Question about buying a multimeter

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I've fried several Fluke fuses, at about $12 a pop (yes, they do pop when they blow). Finally decided to use my $4 HF meter whenever possible. At least their pops are cheaper.
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Christopher A. Young
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Stormin Mormon wrote:

If you are measuring on circuits with high available current you might appreciate the Fluke fuse. Particularly on a residential service and many commercial/industrial locations you want a meter that is "category" rated for the hazard of the location. Fluke will be rated (may not all be rated for the most severe). I wouldn't bet HF is. You could wind up wearing the meter. Fortunately that is not much of a hazard in a house except the service panel. If you are using a meter for work it could be an OSHA issue.
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I suspect the HF meters also have fuses. What irritates me, is that the fuses are twelve bucks each. I can buy the glass car fuses for under a buck each, and the plastic push in fuses, also under a buck. However, with the Fluke meter, only a Fluke fuse will fit.
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Stormin Mormon wrote:

Having a fuse does not mean the meter won't explode on a high capacity circuit.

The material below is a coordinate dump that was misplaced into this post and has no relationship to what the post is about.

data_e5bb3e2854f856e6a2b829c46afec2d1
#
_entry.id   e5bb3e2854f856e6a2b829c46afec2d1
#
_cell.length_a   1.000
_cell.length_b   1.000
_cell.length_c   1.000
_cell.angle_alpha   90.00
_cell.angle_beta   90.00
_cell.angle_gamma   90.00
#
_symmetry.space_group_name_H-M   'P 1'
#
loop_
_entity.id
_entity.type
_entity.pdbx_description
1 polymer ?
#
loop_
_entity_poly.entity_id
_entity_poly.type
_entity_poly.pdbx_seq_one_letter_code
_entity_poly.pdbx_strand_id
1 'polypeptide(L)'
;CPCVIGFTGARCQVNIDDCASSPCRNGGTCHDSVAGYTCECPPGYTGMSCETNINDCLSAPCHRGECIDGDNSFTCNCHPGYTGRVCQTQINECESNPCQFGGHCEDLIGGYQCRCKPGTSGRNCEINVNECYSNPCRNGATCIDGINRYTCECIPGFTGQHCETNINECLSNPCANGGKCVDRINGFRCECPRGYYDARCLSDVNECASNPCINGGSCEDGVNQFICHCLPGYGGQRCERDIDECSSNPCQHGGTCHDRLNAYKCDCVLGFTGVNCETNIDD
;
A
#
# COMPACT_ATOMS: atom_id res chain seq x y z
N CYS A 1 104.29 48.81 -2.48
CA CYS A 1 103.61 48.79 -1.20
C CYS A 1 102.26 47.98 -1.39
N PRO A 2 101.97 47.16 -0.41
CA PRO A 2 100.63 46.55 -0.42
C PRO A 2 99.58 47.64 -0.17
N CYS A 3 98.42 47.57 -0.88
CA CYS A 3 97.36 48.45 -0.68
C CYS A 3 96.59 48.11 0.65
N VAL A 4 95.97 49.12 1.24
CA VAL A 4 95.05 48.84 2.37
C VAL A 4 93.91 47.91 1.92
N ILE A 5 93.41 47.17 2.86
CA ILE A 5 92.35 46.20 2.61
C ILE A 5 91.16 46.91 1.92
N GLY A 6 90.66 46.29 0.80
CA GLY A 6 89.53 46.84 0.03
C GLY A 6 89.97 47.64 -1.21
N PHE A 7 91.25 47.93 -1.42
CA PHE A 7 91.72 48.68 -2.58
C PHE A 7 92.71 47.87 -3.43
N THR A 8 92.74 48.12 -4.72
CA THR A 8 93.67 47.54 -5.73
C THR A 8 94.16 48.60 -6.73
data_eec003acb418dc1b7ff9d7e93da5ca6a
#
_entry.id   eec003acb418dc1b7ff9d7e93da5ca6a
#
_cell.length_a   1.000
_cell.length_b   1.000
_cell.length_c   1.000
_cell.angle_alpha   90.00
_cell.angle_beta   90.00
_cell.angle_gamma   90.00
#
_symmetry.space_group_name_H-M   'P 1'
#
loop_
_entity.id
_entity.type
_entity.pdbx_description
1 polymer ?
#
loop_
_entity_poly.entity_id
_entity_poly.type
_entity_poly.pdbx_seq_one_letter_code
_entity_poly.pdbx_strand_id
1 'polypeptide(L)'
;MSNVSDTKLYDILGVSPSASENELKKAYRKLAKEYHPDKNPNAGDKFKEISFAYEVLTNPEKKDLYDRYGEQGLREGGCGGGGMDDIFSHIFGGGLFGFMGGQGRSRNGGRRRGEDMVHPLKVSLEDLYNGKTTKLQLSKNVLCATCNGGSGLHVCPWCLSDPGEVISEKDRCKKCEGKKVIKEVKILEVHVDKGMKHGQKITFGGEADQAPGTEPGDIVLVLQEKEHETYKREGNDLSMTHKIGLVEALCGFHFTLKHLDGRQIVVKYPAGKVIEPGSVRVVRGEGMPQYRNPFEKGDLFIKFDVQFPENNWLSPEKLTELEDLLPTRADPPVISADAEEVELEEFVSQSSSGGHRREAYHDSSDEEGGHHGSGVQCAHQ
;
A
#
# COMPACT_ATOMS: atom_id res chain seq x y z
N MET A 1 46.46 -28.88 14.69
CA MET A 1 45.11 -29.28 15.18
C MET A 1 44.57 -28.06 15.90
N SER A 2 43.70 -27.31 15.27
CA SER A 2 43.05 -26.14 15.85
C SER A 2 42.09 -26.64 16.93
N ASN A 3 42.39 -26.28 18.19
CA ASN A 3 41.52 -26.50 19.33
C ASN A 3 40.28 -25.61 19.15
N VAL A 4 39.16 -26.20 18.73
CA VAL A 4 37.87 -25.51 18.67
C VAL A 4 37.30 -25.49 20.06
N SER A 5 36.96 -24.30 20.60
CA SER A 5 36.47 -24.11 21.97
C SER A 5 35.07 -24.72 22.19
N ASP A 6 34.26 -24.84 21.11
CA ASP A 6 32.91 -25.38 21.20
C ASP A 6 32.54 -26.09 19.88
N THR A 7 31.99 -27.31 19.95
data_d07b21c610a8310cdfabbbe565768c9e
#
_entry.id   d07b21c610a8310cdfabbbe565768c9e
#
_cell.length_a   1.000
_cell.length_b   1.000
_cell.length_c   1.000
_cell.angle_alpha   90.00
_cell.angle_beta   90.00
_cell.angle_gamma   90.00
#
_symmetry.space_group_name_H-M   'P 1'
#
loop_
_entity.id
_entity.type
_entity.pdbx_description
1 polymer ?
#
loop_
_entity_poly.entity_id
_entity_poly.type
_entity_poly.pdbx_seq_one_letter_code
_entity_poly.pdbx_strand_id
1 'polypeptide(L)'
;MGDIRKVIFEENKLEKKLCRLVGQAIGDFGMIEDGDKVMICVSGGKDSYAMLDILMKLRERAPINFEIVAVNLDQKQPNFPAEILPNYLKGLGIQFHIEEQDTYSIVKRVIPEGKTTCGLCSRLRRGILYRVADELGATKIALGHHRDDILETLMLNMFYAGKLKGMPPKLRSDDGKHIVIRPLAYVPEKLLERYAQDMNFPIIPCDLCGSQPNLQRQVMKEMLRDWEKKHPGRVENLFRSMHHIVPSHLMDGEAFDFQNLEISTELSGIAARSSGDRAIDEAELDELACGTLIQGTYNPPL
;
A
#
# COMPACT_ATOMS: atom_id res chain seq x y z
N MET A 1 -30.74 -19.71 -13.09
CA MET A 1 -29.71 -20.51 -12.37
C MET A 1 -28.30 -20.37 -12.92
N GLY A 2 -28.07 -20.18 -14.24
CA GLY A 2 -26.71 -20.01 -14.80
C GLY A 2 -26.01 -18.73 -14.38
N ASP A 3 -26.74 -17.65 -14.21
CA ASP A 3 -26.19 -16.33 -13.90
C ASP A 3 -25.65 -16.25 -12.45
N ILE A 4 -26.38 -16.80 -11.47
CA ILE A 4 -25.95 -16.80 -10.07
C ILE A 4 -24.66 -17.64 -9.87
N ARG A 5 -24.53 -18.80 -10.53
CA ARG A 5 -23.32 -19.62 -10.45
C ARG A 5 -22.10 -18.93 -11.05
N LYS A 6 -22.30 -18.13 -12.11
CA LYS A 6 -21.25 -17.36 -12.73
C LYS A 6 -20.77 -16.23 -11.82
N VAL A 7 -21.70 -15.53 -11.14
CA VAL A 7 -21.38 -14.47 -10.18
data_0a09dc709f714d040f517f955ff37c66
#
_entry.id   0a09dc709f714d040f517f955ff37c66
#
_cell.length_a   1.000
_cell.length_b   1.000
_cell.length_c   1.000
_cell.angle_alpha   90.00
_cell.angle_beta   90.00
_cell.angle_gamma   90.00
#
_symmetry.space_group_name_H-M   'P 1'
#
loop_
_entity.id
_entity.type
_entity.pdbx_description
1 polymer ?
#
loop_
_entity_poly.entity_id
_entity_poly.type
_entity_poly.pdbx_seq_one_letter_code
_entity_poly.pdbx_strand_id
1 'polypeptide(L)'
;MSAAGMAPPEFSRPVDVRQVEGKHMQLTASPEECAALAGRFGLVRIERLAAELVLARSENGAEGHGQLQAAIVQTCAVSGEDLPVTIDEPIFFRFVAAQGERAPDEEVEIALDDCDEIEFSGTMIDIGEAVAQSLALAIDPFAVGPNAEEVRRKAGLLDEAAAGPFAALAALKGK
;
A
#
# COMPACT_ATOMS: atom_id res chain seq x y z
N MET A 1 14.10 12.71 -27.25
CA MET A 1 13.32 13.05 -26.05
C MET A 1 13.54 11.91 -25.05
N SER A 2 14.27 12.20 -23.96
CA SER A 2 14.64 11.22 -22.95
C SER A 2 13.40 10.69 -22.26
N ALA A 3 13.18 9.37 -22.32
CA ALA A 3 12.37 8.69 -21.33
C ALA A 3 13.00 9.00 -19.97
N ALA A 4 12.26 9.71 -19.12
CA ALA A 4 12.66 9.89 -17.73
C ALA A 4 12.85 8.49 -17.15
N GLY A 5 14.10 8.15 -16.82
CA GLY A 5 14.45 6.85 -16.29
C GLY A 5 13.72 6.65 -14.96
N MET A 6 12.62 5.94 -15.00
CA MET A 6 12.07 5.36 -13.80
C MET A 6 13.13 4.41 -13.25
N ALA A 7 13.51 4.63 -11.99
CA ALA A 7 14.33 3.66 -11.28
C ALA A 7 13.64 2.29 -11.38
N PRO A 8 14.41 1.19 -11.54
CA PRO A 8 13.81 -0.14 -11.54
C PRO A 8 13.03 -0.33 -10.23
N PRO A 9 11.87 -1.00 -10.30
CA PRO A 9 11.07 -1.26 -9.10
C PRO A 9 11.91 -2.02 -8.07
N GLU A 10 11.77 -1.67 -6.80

Glass fuses used in a car are probably rated 32V. The same size ceramic body fuses might be rated up to 250V. None of them have an adequate current interrupt capacity (for a short circuit). Buss FRN fuses are rated for circuits with a source current capacity of 200,000A. That is different from the fuse current rating, which might only be 20A. The source current capacity ("available fault current") for a house is probably 5,000-10,000A.
Fluke fuses are high interrupt capacity.
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I just opened up my HF DMM(no-backlight model),and it has a 5x20mm fuse.
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Jim Yanik
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On Sun, 29 Mar 2009 10:32:59 -0700 (PDT), svu geek

k stands for 1000 M stands for 1,000,000
For 2M (or 2 million), set the dial to 10M (or slightly higher). With a digital readout, all you are doing is moving the decimal point. I bought a Radio Shack multimeter 25 years ago, still going strong.
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